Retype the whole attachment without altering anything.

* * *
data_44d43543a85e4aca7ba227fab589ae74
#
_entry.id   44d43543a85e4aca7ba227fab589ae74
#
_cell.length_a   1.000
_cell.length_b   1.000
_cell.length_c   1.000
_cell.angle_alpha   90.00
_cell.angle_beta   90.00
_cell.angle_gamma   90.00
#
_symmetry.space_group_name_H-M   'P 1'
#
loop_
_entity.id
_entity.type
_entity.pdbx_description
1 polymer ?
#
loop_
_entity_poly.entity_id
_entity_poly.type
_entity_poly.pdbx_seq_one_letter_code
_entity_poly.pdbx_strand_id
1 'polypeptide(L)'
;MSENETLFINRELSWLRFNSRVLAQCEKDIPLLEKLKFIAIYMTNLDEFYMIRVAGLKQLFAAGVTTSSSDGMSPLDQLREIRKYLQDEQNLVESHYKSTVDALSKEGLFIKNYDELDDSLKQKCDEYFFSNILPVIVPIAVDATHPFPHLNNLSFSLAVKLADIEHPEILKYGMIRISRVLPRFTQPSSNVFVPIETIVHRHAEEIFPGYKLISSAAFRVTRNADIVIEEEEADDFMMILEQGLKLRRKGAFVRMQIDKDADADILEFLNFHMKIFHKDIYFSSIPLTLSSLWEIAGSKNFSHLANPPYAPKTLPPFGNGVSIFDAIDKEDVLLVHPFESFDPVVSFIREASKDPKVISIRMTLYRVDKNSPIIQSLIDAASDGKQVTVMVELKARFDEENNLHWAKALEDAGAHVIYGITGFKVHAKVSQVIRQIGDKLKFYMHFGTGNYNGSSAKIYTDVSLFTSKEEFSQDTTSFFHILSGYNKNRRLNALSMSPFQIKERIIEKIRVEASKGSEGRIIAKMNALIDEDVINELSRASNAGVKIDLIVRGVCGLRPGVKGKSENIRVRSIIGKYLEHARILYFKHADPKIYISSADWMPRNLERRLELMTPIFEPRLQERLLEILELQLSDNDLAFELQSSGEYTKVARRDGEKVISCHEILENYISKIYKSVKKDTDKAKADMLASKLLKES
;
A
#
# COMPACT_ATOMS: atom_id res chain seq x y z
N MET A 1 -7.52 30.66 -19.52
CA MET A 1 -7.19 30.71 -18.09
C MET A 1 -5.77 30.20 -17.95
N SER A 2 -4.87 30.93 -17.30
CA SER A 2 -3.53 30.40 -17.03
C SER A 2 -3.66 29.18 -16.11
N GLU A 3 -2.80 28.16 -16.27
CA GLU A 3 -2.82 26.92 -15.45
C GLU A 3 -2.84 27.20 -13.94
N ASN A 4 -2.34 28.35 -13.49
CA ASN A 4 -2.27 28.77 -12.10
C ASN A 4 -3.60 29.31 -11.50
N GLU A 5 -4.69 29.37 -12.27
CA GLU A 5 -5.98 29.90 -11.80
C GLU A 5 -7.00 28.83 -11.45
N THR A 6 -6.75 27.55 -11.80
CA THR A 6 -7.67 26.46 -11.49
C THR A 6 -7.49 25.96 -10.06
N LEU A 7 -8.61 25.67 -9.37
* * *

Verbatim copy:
data_44d43543a85e4aca7ba227fab589ae74
#
_entry.id   44d43543a85e4aca7ba227fab589ae74
#
_cell.length_a   1.000
_cell.length_b   1.000
_cell.length_c   1.000
_cell.angle_alpha   90.00
_cell.angle_beta   90.00
_cell.angle_gamma   90.00
#
_symmetry.space_group_name_H-M   'P 1'
#
loop_
_entity.id
_entity.type
_entity.pdbx_description
1 polymer ?
#
loop_
_entity_poly.entity_id
_entity_poly.type
_entity_poly.pdbx_seq_one_letter_code
_entity_poly.pdbx_strand_id
1 'polypeptide(L)'
;MSENETLFINRELSWLRFNSRVLAQCEKDIPLLEKLKFIAIYMTNLDEFYMIRVAGLKQLFAAGVTTSSSDGMSPLDQLREIRKYLQDEQNLVESHYKSTVDALSKEGLFIKNYDELDDSLKQKCDEYFFSNILPVIVPIAVDATHPFPHLNNLSFSLAVKLADIEHPEILKYGMIRISRVLPRFTQPSSNVFVPIETIVHRHAEEIFPGYKLISSAAFRVTRNADIVIEEEEADDFMMILEQGLKLRRKGAFVRMQIDKDADADILEFLNFHMKIFHKDIYFSSIPLTLSSLWEIAGSKNFSHLANPPYAPKTLPPFGNGVSIFDAIDKEDVLLVHPFESFDPVVSFIREASKDPKVISIRMTLYRVDKNSPIIQSLIDAASDGKQVTVMVELKARFDEENNLHWAKALEDAGAHVIYGITGFKVHAKVSQVIRQIGDKLKFYMHFGTGNYNGSSAKIYTDVSLFTSKEEFSQDTTSFFHILSGYNKNRRLNALSMSPFQIKERIIEKIRVEASKGSEGRIIAKMNALIDEDVINELSRASNAGVKIDLIVRGVCGLRPGVKGKSENIRVRSIIGKYLEHARILYFKHADPKIYISSADWMPRNLERRLELMTPIFEPRLQERLLEILELQLSDNDLAFELQSSGEYTKVARRDGEKVISCHEILENYISKIYKSVKKDTDKAKADMLASKLLKES
;
A
#
# COMPACT_ATOMS: atom_id res chain seq x y z
N MET A 1 -7.52 30.66 -19.52
CA MET A 1 -7.19 30.71 -18.09
C MET A 1 -5.77 30.20 -17.95
N SER A 2 -4.87 30.93 -17.30
CA SER A 2 -3.53 30.40 -17.03
C SER A 2 -3.66 29.18 -16.11
N GLU A 3 -2.80 28.16 -16.27
CA GLU A 3 -2.82 26.92 -15.45
C GLU A 3 -2.84 27.20 -13.94
N ASN A 4 -2.34 28.35 -13.49
CA ASN A 4 -2.27 28.77 -12.10
C ASN A 4 -3.60 29.31 -11.50
N GLU A 5 -4.69 29.37 -12.27
CA GLU A 5 -5.98 29.90 -11.80
C GLU A 5 -7.00 28.83 -11.45
N THR A 6 -6.75 27.55 -11.80
CA THR A 6 -7.67 26.46 -11.49
C THR A 6 -7.49 25.96 -10.06
N LEU A 7 -8.61 25.67 -9.37